Exposure to HIV can be a stressful and worrying time. That’s why one of the best things to do is get an HIV blood test so you can determine the best course of action for your health. Fortunately, HIV tests are able to detect the presence of the virus in your bloodstream within a relatively short time after infection. If privacy is a concern, then at-home HIV blood tests are also available that will enable you to take your test from the comfort of your own home.
There are three main types of HIV blood tests, though some are more suitable for screening people who have had recent exposure to HIV or have early symptoms of infection. In this article, we will review at-home HIV tests, how to get one and how they work.
If you suspect that you may have become infected with the Human Immunodeficiency Virus (HIV), you should take a test as soon as possible, because HIV can lead to AIDS. There are three main types of HIV blood tests. These are:
HIV is a sexually transmitted disease (STD) can be transmitted through unprotected vaginal or anal sex and by sharing drug injection equipment. You should take an at-home HIV test after talking to your doctor if you think you have been exposed to or infected by HIV or you are experiencing the following symptoms:
People who have become infected often experience flu-like symptoms within 2-4 weeks.
There are two types of HIV testing options for Food and Drug Administration (FDA)-approved HIV self-testing kits:
Although home test kits are convenient, they are not as accurate as an at-home HIV blood test, particularly ones that use oral fluid samples. Because an HIV blood test produces more accurate results, it allows your healthcare professional to determine your HIV status — how far along the HIV infection might be.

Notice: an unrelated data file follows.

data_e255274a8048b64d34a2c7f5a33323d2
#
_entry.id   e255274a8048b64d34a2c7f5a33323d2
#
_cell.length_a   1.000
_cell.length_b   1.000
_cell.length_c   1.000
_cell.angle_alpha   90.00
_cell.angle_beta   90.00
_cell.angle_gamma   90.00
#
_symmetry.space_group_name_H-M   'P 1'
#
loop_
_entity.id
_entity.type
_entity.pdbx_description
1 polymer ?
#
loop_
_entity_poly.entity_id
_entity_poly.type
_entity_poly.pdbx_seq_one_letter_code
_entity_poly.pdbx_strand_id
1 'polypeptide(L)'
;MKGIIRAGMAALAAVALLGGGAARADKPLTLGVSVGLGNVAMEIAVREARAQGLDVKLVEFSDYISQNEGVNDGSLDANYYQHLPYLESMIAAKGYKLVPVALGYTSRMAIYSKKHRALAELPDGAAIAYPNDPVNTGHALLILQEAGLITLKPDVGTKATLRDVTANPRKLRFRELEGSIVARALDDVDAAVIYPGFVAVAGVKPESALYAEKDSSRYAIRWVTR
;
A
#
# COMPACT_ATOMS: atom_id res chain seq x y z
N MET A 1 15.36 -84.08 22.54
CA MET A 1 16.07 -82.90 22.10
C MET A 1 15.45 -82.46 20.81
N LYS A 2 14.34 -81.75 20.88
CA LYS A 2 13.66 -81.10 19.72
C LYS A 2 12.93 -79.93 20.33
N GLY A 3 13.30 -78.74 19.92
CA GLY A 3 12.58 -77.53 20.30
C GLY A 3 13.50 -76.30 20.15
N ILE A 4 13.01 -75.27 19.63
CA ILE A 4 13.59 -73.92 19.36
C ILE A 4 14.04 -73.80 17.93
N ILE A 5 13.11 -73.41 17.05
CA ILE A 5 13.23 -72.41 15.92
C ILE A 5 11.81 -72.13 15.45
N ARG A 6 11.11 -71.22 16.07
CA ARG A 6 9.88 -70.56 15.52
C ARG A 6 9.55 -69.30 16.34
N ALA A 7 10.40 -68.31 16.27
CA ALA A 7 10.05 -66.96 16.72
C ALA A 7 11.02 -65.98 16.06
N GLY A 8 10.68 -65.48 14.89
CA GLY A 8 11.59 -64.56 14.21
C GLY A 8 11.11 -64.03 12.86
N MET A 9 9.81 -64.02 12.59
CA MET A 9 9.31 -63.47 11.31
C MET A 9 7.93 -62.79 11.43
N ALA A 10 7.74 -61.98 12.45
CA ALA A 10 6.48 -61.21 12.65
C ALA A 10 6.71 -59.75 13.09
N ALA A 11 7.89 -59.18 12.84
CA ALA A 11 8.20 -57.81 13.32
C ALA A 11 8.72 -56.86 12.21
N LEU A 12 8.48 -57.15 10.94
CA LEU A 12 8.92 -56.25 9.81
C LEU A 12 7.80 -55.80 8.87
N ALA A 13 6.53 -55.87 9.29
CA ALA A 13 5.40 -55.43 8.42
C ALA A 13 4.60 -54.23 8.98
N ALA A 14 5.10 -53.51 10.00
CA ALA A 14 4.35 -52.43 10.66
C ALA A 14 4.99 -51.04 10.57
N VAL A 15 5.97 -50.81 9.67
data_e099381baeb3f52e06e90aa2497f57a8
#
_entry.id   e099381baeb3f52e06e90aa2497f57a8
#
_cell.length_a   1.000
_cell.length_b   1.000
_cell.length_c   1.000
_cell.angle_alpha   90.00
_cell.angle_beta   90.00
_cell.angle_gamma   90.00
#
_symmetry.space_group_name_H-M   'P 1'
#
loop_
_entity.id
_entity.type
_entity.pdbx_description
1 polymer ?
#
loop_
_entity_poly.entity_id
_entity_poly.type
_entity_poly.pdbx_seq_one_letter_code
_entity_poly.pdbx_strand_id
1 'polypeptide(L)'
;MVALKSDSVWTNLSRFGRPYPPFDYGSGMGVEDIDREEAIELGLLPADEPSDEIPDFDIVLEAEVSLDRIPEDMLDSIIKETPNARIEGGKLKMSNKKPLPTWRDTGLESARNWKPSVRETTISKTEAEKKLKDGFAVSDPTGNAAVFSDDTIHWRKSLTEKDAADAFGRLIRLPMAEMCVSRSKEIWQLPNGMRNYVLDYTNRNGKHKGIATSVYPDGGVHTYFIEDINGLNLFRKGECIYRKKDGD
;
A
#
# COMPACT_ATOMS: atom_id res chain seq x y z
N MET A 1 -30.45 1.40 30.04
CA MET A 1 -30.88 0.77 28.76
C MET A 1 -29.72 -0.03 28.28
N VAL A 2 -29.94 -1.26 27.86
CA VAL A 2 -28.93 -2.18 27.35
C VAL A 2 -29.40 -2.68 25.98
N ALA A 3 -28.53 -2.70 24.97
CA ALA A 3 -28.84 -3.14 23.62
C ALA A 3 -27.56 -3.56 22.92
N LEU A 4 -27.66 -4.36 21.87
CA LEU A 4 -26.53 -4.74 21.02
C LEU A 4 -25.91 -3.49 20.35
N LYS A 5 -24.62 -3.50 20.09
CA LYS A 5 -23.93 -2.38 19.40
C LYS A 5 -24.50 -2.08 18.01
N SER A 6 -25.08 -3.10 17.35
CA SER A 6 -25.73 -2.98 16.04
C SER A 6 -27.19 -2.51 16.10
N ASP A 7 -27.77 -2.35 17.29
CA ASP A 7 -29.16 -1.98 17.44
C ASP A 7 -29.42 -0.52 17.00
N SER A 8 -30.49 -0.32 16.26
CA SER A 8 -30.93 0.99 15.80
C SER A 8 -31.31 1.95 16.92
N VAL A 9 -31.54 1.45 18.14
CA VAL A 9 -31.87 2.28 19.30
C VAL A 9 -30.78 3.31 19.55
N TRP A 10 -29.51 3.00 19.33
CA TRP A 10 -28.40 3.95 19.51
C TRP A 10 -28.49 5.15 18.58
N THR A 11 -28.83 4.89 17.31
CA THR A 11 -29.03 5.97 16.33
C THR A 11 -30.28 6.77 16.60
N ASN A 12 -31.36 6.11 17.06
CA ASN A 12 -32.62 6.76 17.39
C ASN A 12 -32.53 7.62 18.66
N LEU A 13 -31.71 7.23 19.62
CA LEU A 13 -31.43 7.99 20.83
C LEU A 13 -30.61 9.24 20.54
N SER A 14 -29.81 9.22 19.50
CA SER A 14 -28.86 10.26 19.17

You can purchase an at-home HIV test at your local pharmacy or online. But if you decide to take a more accurate test, you can also have the sample of blood taken in the privacy of your home by using a mobile phlebotomist such as Getlabs.
When you choose a mobile lab, a phlebotomist will come to your home and take your blood sample. They will then take the sample to a local lab where it will be analyzed. You will receive your results within 2-3 days. Having your at-home HIV test with a mobile lab like Getlabs is completely safe, friendly, and confidential. What’s more, you can easily book an appointment online.
Check with your doctor before your home HIV test to see if they say any prep is needed. Typically, no special preparation is needed for this type of test. However, if you are having other tests at the same time, such as a comprehensive metabolic panel (CMP), you may need to fast before your test.
Before your HIV test, your phlebotomist will confirm your identification and ask a few questions about your medical history and your current health. Once you are sitting comfortably, they will sterilize your arm with an antibacterial wipe before taking your sample.
Usually, your phlebotomist will tie a tourniquet around your upper arm to make finding a vein easier. They will then insert a very fine needle into your vein and attach a test tube to collect the blood sample. You should relax and breathe calmly while the sample is being taken.